Little Joe (Baltimore and Ohio locomotive)

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B&O class C-16
Type and origin
Power typeSteam
BuilderBaldwin Locomotive Works
Build date1912
 • Whyte0-4-0ST
Gauge4 ft 8+12 in (1,435 mm) standard gauge
Driver dia.46 in (1.168 m)
Cylinder size19 in × 24 in (483 mm × 610 mm)
Valve gearWalschaerts
OperatorsBaltimore and Ohio Railroad
Nicknames"Little Joe", "Dockside"

The C-16 class switchers were the last 0-4-0 steam locomotives built for the Baltimore and Ohio Railroad. They were assigned to the Baltimore, Maryland "Pratt Street Line" along the Inner Harbor, and to the Philadelphia, Pennsylvania waterfront trackage. Initially constructed as saddle tank engines, nos. 96 and 99 were given tenders in later years. After the saddle tank was removed in 1926 they were then given the classification of "C-16A" (Nos. 97 and 98 remained unchanged.) The diminutive size and short wheelbase were required to handle the tight curves of these lines. No. 99 was scrapped in 1944. No. 97 was renumbered 897 in 1950 and scrapped in 1951. No. 98 was renumbered 898 in 1950 and also scrapped in 1951.[1]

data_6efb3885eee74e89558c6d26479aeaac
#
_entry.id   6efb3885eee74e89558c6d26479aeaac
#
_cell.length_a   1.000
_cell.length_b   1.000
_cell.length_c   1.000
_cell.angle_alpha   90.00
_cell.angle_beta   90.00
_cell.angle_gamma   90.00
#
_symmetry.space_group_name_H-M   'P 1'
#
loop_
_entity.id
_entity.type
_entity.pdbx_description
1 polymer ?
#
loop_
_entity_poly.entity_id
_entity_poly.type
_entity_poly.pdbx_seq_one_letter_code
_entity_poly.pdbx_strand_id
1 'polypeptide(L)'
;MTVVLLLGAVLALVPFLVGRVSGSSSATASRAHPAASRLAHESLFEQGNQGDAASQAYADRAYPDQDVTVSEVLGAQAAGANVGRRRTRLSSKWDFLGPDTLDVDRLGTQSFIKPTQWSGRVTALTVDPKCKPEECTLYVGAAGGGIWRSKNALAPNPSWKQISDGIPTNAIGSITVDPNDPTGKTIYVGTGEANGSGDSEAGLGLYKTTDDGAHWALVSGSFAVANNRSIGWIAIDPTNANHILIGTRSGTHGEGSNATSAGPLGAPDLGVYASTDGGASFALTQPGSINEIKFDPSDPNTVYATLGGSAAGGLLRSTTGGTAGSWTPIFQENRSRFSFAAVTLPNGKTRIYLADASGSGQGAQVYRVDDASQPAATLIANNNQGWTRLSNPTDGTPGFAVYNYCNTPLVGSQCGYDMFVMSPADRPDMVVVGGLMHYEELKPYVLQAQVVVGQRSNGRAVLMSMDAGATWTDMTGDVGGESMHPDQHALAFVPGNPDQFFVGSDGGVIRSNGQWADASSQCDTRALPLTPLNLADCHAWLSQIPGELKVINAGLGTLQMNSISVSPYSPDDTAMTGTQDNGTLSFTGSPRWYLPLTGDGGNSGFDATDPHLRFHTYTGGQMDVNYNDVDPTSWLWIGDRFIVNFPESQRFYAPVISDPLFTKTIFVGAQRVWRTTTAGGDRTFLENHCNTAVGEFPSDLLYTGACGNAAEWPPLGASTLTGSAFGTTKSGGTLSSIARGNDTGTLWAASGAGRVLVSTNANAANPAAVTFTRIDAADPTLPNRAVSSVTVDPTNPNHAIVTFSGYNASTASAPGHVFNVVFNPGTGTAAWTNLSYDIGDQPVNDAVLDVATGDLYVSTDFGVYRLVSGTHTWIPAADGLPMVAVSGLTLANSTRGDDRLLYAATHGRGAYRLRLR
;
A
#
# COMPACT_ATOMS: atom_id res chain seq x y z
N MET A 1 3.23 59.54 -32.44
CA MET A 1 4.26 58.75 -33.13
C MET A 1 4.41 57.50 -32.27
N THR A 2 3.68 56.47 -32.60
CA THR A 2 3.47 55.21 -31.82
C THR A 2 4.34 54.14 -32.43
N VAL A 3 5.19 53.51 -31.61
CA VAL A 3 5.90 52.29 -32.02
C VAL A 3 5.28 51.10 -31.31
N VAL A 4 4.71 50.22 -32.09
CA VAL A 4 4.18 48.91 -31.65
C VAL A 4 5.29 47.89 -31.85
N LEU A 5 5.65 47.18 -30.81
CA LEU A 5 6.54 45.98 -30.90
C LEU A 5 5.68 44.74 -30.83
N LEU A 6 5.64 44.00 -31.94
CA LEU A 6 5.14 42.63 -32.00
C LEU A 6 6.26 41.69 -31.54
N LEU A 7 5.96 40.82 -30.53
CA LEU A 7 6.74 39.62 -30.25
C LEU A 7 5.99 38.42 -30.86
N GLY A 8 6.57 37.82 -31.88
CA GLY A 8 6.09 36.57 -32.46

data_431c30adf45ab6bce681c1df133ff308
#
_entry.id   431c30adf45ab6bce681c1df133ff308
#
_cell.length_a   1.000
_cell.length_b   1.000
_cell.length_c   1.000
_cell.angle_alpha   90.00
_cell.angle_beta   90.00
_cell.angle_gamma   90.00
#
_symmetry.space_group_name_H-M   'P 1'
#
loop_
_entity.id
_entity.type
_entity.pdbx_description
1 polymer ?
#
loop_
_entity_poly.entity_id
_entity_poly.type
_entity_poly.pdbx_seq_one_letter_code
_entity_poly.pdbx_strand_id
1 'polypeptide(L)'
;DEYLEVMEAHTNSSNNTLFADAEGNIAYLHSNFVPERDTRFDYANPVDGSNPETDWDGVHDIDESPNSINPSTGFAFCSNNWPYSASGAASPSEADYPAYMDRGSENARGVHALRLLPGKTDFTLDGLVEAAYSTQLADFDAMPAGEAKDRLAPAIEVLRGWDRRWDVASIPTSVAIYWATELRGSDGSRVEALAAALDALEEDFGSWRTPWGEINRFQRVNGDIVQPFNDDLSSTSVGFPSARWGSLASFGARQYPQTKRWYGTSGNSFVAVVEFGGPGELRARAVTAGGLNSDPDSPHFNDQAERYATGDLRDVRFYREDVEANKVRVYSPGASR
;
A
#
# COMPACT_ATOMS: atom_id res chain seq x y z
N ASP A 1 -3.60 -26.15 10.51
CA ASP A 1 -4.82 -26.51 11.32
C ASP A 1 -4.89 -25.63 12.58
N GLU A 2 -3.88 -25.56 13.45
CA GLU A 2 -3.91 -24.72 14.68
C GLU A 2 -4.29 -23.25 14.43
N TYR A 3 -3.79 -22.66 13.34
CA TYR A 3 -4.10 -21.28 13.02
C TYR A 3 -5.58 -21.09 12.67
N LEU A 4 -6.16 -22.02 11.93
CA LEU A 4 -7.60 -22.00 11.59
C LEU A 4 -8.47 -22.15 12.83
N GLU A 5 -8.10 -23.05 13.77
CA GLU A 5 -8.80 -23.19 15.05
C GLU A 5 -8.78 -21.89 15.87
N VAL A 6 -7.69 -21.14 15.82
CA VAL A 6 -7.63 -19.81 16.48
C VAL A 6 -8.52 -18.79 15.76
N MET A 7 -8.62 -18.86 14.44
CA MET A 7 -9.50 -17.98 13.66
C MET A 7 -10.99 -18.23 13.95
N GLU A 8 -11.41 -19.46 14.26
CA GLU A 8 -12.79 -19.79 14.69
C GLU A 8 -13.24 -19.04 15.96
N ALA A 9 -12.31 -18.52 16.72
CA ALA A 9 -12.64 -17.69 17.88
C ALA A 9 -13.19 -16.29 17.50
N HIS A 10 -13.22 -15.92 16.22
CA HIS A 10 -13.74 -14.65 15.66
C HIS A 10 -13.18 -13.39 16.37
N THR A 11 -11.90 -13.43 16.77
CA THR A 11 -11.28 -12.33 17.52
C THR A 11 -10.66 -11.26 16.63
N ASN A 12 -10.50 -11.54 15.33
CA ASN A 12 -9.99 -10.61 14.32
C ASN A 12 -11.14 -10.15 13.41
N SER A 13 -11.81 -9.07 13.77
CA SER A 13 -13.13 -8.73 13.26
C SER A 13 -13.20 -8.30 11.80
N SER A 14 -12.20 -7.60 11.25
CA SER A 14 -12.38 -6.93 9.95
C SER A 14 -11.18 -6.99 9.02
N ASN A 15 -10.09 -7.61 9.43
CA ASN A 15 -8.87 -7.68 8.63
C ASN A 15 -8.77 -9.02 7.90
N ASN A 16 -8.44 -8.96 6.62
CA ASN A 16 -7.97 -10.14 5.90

Nicknamed "Little Joe" by railroad workers, they became famous to several generations of model railroad enthusiasts through construction of HO, S & O scale models of the "Dockside" switcher. Arguably one of the best known of all steam locomotive models for half a century, versions of the C-16 have been offered by Varney, Rivarossi, Gem, Life-Like, Pacific Fast Mail, MTH and others. They were also used as a model for Trainz Railroad Simulator.


  1. ^ ""Baltimore & Ohio Class C 0-4-0s"".